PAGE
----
An influential cross-party committee of MPs accused the Government of environmental hypocrisy for refusing to push for a moratorium on drilling for oil and gas in the Arctic.
Two weeks after Shell reignited concerns about the safety of Arctic exploration when its offshore Alaskan rig Kulluk ran aground, the Government rejected a call by the Environmental Audit Committee for a blanket ban on drilling around the North Pole.
Joan Walley, who chairs the committee, said: "A few years ago the Prime Minister rode with huskies in the Arctic to demonstrate his commitment on environmental issues, but now he is being asked to protect that pristine wilderness for real he has refused to take a lead on the issue."
The Arctic is seen as the next new oil frontier, with British companies such as BP, Shell and Cairn Energy keen to exploit the waters around Russia, Alaska and Greenland respectively. The 16-person committee said the Government wields significant influence in the Arctic, which it should use to push for the moratorium. It is a key member of the United Nations and one of only six countries outside the Arctic with a say in how the block is run, through its status as a permanent observer state in the Arctic Council intergovernmental forum.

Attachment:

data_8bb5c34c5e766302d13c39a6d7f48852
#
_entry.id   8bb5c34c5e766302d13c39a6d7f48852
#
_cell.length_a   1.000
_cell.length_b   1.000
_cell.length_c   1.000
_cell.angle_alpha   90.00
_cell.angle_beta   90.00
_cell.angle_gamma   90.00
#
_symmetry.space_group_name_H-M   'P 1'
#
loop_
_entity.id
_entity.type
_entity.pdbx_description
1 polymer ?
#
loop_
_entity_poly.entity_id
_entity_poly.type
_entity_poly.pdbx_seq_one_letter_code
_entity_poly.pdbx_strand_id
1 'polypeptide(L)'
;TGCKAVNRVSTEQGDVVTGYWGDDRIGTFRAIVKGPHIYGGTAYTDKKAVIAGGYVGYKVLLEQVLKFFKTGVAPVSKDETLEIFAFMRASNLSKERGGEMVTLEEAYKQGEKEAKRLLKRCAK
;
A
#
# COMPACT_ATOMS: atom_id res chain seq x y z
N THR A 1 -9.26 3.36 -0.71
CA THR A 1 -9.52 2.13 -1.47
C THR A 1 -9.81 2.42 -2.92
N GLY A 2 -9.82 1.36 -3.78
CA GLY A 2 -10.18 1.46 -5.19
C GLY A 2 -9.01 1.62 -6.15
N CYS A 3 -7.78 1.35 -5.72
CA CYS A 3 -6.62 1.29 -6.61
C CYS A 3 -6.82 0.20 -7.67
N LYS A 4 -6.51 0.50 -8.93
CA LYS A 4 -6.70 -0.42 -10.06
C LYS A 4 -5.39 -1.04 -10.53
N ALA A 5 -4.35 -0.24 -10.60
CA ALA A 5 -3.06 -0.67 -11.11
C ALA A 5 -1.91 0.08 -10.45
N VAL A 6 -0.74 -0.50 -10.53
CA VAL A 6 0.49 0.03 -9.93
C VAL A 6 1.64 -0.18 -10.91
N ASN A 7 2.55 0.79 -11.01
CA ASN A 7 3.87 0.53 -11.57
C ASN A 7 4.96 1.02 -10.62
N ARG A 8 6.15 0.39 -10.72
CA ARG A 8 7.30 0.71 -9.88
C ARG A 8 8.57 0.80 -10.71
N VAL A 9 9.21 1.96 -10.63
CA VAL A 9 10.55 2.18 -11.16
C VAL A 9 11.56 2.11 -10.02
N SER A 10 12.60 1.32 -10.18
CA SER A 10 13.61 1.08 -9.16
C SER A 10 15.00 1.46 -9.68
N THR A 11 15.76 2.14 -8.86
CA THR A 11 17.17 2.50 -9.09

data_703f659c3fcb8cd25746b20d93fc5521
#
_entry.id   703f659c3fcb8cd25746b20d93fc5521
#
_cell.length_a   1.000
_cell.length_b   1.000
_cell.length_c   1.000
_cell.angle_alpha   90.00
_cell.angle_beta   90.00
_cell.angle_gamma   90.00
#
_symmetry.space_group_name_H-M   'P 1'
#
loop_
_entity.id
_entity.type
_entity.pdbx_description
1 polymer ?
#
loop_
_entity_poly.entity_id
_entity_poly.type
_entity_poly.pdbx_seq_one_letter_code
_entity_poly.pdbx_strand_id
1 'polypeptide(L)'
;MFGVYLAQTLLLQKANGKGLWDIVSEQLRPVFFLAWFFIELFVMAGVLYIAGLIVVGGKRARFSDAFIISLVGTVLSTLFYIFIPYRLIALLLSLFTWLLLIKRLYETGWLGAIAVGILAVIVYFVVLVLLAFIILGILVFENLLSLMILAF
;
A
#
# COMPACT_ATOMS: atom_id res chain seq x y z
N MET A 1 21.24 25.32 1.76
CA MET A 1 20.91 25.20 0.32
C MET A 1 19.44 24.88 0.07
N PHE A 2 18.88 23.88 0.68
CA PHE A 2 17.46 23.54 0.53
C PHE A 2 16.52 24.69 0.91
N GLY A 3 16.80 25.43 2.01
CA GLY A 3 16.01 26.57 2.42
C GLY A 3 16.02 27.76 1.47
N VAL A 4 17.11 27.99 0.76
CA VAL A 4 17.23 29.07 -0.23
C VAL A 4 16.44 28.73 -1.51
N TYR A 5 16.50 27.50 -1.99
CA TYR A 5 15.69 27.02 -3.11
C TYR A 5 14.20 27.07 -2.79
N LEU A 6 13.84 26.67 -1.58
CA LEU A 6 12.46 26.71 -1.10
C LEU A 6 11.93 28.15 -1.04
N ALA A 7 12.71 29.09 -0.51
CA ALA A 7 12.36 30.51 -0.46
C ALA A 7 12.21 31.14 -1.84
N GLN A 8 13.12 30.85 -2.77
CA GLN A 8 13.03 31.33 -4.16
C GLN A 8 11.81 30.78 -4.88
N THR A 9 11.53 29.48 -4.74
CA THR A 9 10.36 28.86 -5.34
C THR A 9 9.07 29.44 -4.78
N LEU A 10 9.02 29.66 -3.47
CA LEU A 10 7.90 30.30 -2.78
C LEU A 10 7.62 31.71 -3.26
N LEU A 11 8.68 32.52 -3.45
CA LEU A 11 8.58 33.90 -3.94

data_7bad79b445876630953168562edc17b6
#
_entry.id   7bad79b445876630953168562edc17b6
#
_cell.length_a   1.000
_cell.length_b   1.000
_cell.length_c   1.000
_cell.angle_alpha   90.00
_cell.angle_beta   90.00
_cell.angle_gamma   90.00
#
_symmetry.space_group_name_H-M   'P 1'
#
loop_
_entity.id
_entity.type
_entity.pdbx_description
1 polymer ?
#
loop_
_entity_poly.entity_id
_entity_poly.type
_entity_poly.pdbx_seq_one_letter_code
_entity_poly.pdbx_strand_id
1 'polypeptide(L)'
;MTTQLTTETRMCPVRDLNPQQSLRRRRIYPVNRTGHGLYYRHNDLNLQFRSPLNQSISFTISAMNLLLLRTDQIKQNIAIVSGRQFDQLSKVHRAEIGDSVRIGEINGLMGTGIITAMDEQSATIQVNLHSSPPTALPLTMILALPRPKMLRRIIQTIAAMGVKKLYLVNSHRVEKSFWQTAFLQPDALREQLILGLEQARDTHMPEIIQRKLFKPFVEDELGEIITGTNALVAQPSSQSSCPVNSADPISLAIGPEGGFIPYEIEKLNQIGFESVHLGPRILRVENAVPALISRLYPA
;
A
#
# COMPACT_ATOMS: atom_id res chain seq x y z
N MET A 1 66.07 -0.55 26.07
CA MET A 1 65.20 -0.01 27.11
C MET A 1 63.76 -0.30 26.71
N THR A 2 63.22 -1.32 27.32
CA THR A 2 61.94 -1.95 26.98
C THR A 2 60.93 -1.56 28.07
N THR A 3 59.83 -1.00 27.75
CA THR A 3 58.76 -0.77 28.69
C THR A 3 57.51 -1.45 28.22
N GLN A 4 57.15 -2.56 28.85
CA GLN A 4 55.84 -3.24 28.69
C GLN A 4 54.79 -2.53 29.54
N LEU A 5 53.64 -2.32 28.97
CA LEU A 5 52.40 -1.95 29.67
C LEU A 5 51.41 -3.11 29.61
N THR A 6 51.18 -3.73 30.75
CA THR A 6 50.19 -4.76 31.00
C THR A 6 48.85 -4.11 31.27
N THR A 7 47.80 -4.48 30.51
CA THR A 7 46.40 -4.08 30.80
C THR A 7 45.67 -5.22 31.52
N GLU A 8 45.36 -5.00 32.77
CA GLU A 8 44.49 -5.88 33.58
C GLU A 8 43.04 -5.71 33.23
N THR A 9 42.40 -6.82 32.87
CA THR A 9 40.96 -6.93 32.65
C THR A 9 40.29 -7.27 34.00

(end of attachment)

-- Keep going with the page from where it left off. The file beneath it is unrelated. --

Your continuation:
In its formal response to the committee's request for a moratorium, the Government said existing measures to protect the fledging Arctic oil frontier "are more likely to be effective in protecting the Arctic environment than pressing for a complete moratorium on all drilling in the Arctic region".
The Environmental Audit Committee also revealed it will be grilling Shell executives about the Kulluk incident, which saw the rig beached near an Alaskan island on New Year's Eve after running into a storm.
"The grounding of the Kulluk rig raises serious questions about the safety of Shell's operations in the Artic and we will be calling them back into Parliament to give further evidence," Ms Walley said.